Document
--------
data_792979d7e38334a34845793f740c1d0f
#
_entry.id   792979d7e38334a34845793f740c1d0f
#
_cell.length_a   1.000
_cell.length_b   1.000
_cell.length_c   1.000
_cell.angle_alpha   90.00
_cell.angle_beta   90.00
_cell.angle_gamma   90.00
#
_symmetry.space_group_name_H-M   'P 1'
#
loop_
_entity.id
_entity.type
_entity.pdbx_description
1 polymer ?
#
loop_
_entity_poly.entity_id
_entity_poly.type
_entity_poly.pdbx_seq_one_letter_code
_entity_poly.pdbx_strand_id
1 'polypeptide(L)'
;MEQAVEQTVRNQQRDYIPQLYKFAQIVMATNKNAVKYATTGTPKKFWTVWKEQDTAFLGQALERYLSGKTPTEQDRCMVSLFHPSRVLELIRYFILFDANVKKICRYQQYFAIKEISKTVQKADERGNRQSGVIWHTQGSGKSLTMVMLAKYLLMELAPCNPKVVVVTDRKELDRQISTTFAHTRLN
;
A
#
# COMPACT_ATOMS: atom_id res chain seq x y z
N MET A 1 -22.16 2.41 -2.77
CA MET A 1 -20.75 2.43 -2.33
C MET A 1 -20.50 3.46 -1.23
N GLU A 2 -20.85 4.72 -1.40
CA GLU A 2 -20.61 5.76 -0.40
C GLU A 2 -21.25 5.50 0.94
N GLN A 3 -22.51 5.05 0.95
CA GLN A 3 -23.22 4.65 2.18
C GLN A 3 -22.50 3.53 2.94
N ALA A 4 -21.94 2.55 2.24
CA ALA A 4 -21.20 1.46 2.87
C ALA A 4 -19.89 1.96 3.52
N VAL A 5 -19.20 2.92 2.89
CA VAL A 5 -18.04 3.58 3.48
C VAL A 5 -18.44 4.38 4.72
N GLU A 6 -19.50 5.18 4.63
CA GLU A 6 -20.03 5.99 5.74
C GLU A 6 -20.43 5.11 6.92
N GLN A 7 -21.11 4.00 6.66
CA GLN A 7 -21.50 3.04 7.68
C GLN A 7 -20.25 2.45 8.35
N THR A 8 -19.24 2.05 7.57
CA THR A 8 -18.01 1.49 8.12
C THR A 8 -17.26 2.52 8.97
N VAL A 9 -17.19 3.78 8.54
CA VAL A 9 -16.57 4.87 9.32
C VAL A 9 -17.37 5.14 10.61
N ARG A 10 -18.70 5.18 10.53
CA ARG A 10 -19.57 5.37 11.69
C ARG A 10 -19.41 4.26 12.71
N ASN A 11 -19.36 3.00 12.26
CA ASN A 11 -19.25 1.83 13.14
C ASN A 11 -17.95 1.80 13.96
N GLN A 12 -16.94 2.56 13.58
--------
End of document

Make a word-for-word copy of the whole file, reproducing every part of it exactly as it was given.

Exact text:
data_792979d7e38334a34845793f740c1d0f
#
_entry.id   792979d7e38334a34845793f740c1d0f
#
_cell.length_a   1.000
_cell.length_b   1.000
_cell.length_c   1.000
_cell.angle_alpha   90.00
_cell.angle_beta   90.00
_cell.angle_gamma   90.00
#
_symmetry.space_group_name_H-M   'P 1'
#
loop_
_entity.id
_entity.type
_entity.pdbx_description
1 polymer ?
#
loop_
_entity_poly.entity_id
_entity_poly.type
_entity_poly.pdbx_seq_one_letter_code
_entity_poly.pdbx_strand_id
1 'polypeptide(L)'
;MEQAVEQTVRNQQRDYIPQLYKFAQIVMATNKNAVKYATTGTPKKFWTVWKEQDTAFLGQALERYLSGKTPTEQDRCMVSLFHPSRVLELIRYFILFDANVKKICRYQQYFAIKEISKTVQKADERGNRQSGVIWHTQGSGKSLTMVMLAKYLLMELAPCNPKVVVVTDRKELDRQISTTFAHTRLN
;
A
#
# COMPACT_ATOMS: atom_id res chain seq x y z
N MET A 1 -22.16 2.41 -2.77
CA MET A 1 -20.75 2.43 -2.33
C MET A 1 -20.50 3.46 -1.23
N GLU A 2 -20.85 4.72 -1.40
CA GLU A 2 -20.61 5.76 -0.40
C GLU A 2 -21.25 5.50 0.94
N GLN A 3 -22.51 5.05 0.95
CA GLN A 3 -23.22 4.65 2.18
C GLN A 3 -22.50 3.53 2.94
N ALA A 4 -21.94 2.55 2.24
CA ALA A 4 -21.20 1.46 2.87
C ALA A 4 -19.89 1.96 3.52
N VAL A 5 -19.20 2.92 2.89
CA VAL A 5 -18.04 3.58 3.48
C VAL A 5 -18.44 4.38 4.72
N GLU A 6 -19.50 5.18 4.63
CA GLU A 6 -20.03 5.99 5.74
C GLU A 6 -20.43 5.11 6.92
N GLN A 7 -21.11 4.00 6.66
CA GLN A 7 -21.50 3.04 7.68
C GLN A 7 -20.25 2.45 8.35
N THR A 8 -19.24 2.05 7.57
CA THR A 8 -18.01 1.49 8.12
C THR A 8 -17.26 2.52 8.97
N VAL A 9 -17.19 3.78 8.54
CA VAL A 9 -16.57 4.87 9.32
C VAL A 9 -17.37 5.14 10.61
N ARG A 10 -18.70 5.18 10.53
CA ARG A 10 -19.57 5.37 11.69
C ARG A 10 -19.41 4.26 12.71
N ASN A 11 -19.36 3.00 12.26
CA ASN A 11 -19.25 1.83 13.14
C ASN A 11 -17.95 1.80 13.96
N GLN A 12 -16.94 2.56 13.58